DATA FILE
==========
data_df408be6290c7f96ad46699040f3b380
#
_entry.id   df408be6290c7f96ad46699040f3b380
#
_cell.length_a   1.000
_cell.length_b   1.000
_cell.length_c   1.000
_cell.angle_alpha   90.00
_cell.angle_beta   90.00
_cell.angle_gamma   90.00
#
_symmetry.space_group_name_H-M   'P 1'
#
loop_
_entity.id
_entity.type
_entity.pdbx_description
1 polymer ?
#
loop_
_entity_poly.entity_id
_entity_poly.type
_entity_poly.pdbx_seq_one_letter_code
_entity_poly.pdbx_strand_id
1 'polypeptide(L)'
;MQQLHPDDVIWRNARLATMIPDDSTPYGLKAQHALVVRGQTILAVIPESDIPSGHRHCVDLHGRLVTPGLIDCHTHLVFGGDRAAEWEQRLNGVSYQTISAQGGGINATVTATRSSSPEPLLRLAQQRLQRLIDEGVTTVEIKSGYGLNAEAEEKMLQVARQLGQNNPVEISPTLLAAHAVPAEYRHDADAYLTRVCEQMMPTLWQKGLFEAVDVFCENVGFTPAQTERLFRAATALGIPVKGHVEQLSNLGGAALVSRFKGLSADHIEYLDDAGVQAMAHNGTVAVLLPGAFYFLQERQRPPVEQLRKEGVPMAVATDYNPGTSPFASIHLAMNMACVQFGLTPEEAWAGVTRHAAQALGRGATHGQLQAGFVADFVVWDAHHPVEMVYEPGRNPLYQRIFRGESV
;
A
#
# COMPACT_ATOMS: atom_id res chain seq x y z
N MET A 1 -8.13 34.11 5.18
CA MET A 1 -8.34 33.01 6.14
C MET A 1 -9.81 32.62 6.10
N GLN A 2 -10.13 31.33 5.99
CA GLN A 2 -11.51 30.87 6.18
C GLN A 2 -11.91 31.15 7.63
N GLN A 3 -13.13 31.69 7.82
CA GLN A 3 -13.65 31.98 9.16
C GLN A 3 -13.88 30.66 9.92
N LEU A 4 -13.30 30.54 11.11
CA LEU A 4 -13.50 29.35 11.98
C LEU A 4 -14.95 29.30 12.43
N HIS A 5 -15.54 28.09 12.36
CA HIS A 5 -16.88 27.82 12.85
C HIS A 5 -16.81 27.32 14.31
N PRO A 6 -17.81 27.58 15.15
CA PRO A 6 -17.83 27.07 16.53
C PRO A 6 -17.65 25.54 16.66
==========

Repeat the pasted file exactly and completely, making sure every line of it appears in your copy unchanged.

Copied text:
data_df408be6290c7f96ad46699040f3b380
#
_entry.id   df408be6290c7f96ad46699040f3b380
#
_cell.length_a   1.000
_cell.length_b   1.000
_cell.length_c   1.000
_cell.angle_alpha   90.00
_cell.angle_beta   90.00
_cell.angle_gamma   90.00
#
_symmetry.space_group_name_H-M   'P 1'
#
loop_
_entity.id
_entity.type
_entity.pdbx_description
1 polymer ?
#
loop_
_entity_poly.entity_id
_entity_poly.type
_entity_poly.pdbx_seq_one_letter_code
_entity_poly.pdbx_strand_id
1 'polypeptide(L)'
;MQQLHPDDVIWRNARLATMIPDDSTPYGLKAQHALVVRGQTILAVIPESDIPSGHRHCVDLHGRLVTPGLIDCHTHLVFGGDRAAEWEQRLNGVSYQTISAQGGGINATVTATRSSSPEPLLRLAQQRLQRLIDEGVTTVEIKSGYGLNAEAEEKMLQVARQLGQNNPVEISPTLLAAHAVPAEYRHDADAYLTRVCEQMMPTLWQKGLFEAVDVFCENVGFTPAQTERLFRAATALGIPVKGHVEQLSNLGGAALVSRFKGLSADHIEYLDDAGVQAMAHNGTVAVLLPGAFYFLQERQRPPVEQLRKEGVPMAVATDYNPGTSPFASIHLAMNMACVQFGLTPEEAWAGVTRHAAQALGRGATHGQLQAGFVADFVVWDAHHPVEMVYEPGRNPLYQRIFRGESV
;
A
#
# COMPACT_ATOMS: atom_id res chain seq x y z
N MET A 1 -8.13 34.11 5.18
CA MET A 1 -8.34 33.01 6.14
C MET A 1 -9.81 32.62 6.10
N GLN A 2 -10.13 31.33 5.99
CA GLN A 2 -11.51 30.87 6.18
C GLN A 2 -11.91 31.15 7.63
N GLN A 3 -13.13 31.69 7.82
CA GLN A 3 -13.65 31.98 9.16
C GLN A 3 -13.88 30.66 9.92
N LEU A 4 -13.30 30.54 11.11
CA LEU A 4 -13.50 29.35 11.98
C LEU A 4 -14.95 29.30 12.43
N HIS A 5 -15.54 28.09 12.36
CA HIS A 5 -16.88 27.82 12.85
C HIS A 5 -16.81 27.32 14.31
N PRO A 6 -17.81 27.58 15.15
CA PRO A 6 -17.83 27.07 16.53
C PRO A 6 -17.65 25.54 16.66